Everyone thinks that they're doing the right thing. Everyone thinks they're the hero. Darth Vader and Magneto and Loki -- they all have their reasons for doing what they do. They think they're justified. And I thought it'd be interesting to write from that point of view. Like what is the world... [what does the] world look like from there and how could they think that everyone else is wrong, that goes against them. So that was part of the inspiration for writing The Young Elites the way that I did. 

This question was inspired by Les Mis because we're still reading it in school. June's part in the murder of Day's family, leads to some serious friction in their relationship. Regardless of Champion's ending, does June eventually redeem herself in Day's eyes or will he see her as his family's killer?

Yeah, that was definitely a stumbling block for their relationship. It's funny for me to talk about the ending of Champion, because I honestly don't know what happens to them after the epilogue of Champion. So I can't really say how they will eventually to react to each other's... you know, if they go back to their old problems or whatever. So all I can really say is that I have very good feelings about what happens to Day and June. So whatever it is that people think is the best case scenario for them to have, that's probably what happens. And I feel like they had a good 10 years apart... I'm sorry, I had to go into this a little bit. They had a good 10 years apart and I feel like that was crucial to their development and growing up. You know? So... I hope I'm not spoiling anyone. Sorry. Before I spoil anyone more, I will stop. But I feel very optimistic.

How hard was it to switch when writing from one character to another, in a story with alternating points of view? Do you feel biased at times with a particular character?

How hard is it to switch between points of view... for Legend it wasn't that hard only because I have been writing books in that style since I was in highschool. One of my favorite books from highschool was The Poisonwood Bible by Barbara Kingsolver. And in that book, there are four alternating first person points of view. And she does such a good job with it. It was the first book I've ever read formatted like that. So that inspired a highschool novel that I wrote to be from that alternating first person point of view perspective. It was a terrible novel but I'd been writing in that kind of style for 10 years ever since then. So I was very used to being in two different characters' heads in that way once I got to writing Legend. It was a little bit tricker with The Young Elites because The Young Elites is mostly told from Adelina's first person point of view but there like a couple of third person view points scattered throughout the book. That was a little bit weird for me to switch between. And I found myself constantly having to go back and edit it out because I would accidentally switch to first person by accident, or past tense by accident. I wanted to keep that short. And the difference is that in The Young Elites, the third person points of view are all complementing Adelina's point of view. So everything is still pointing back to Adelina. The only reason why the other points of view exist is to reinforce people's opinions of Adelina. Whereas with Legend I wanted to have their two first person points of view equal and opposite so that we could see things from across the tracks. Day is from the slums and June is from the wealthy sector, and I wanted to show both of those worlds equally. So that was the reason behind them. And they both had their challenges but I think it had helped that I had been writing like that for a very long time.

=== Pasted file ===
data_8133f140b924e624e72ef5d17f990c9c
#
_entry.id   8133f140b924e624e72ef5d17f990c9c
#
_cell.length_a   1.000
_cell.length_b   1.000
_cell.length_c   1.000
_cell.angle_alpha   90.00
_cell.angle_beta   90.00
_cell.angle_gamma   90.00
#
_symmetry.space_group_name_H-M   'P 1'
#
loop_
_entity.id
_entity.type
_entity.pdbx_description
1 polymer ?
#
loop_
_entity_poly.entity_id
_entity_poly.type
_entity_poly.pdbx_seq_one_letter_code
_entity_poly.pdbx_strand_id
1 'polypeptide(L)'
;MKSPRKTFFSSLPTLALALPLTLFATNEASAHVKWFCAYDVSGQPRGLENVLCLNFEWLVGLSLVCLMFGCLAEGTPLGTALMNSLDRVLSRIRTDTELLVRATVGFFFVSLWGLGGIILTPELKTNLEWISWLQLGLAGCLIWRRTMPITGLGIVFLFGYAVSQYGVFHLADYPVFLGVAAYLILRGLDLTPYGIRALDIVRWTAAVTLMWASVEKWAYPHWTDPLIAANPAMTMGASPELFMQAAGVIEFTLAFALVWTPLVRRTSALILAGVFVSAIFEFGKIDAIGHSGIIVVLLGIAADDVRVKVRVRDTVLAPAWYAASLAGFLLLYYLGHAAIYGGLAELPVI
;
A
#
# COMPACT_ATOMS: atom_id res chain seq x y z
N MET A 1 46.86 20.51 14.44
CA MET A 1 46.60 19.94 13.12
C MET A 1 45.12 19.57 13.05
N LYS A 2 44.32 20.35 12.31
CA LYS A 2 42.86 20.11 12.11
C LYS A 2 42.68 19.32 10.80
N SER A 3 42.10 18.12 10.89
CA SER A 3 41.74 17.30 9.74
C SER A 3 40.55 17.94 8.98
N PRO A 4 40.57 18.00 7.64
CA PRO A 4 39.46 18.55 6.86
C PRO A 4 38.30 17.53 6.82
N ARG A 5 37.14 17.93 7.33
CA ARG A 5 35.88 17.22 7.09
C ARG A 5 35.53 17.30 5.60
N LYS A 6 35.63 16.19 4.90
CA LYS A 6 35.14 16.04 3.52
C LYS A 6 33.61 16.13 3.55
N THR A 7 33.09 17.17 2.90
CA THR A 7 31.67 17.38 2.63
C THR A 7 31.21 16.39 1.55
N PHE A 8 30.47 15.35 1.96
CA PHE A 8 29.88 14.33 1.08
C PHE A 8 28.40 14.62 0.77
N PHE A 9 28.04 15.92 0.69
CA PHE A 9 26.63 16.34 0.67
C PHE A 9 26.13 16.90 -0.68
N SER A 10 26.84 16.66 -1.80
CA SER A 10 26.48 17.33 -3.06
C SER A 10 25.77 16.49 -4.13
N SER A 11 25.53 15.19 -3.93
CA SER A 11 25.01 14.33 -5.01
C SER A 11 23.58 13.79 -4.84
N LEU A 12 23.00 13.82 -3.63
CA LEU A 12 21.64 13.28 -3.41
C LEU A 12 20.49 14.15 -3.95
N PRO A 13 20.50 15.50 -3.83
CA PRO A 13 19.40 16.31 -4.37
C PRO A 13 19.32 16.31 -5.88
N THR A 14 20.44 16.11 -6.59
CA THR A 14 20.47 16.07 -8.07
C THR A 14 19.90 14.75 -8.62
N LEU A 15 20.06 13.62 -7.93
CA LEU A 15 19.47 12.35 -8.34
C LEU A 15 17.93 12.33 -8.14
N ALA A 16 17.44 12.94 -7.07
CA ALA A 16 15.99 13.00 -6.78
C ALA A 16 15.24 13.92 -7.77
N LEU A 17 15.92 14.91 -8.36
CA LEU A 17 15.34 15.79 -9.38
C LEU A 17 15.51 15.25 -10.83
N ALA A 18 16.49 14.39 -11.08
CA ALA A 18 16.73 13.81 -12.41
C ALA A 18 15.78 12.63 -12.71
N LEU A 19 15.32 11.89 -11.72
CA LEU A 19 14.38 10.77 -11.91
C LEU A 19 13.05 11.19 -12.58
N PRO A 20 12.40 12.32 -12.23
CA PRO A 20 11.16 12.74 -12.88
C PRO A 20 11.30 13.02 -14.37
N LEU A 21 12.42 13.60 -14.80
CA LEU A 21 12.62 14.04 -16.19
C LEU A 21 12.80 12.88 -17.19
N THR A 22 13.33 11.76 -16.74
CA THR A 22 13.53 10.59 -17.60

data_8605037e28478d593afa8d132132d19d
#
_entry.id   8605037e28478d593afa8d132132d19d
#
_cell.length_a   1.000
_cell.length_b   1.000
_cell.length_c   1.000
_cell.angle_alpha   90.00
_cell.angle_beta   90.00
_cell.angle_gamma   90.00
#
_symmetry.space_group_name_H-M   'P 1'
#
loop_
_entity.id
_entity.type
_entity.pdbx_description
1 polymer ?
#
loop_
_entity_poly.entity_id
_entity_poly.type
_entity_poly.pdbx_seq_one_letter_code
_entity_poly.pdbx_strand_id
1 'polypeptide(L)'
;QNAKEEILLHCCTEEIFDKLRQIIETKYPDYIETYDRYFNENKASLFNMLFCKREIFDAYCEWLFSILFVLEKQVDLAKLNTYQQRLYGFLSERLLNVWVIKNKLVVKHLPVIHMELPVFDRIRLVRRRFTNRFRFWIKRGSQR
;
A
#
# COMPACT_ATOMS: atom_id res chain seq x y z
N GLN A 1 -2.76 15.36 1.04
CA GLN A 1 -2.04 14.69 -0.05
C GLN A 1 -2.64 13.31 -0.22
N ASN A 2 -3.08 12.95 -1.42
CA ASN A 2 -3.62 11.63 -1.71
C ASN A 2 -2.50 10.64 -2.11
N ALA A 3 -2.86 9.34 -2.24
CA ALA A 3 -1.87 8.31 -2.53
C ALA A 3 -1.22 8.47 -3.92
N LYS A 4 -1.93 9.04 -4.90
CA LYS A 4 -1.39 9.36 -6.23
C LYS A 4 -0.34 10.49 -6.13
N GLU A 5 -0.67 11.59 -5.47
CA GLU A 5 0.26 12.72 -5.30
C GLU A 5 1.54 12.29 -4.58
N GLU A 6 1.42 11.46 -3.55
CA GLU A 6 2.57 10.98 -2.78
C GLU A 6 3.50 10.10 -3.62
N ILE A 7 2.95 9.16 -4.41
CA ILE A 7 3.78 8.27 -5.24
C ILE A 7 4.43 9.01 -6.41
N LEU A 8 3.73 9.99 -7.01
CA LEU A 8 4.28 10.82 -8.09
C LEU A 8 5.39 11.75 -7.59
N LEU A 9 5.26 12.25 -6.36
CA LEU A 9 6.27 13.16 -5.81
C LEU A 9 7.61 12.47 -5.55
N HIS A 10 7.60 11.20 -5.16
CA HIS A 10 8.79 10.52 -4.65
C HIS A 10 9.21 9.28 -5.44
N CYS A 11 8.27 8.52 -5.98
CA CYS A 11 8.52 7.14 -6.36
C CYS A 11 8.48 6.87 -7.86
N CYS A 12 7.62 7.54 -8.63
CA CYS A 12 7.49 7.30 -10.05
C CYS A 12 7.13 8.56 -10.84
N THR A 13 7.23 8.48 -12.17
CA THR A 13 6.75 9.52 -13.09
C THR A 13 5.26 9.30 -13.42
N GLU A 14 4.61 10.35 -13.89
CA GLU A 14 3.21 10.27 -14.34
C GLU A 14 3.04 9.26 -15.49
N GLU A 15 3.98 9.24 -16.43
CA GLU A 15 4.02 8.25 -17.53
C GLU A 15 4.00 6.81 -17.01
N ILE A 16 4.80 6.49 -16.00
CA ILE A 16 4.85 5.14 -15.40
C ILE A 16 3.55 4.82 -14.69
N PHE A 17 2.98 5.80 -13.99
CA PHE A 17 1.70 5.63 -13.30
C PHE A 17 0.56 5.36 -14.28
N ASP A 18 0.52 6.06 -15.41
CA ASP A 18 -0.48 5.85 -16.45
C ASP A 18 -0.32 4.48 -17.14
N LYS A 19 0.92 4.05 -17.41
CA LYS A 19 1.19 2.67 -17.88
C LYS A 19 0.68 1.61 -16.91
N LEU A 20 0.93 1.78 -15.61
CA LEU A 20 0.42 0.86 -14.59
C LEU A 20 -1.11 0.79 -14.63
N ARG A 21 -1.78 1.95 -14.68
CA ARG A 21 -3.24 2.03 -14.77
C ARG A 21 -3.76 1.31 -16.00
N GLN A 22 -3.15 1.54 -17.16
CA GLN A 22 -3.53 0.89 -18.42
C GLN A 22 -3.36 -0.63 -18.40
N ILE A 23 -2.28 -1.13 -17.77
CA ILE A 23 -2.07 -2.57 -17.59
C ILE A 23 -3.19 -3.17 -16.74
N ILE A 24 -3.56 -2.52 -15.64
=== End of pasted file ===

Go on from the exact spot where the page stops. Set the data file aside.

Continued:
If the world in the legend trilogy was real, which country would you choose to live in: the republic or the colonies, and why? 

I hope that never happens. I think both the Republic and Colonies kind of suck for different reasons. And they have their good points for different reasons, too. I don't know what I would pick, I mean honestly I would rather live in New Antartica. That was like my favorite thing to write in champion; exploring this society where everything is literally a video game. And I know that's probably a dystopia in some sense. It's not probably the greatest society. But I think it would be a more fun society to be in. At least everything is super colorful. That's always a plus.

Who is the bigger rebel: Day or June? And what does rebellion mean for both of them?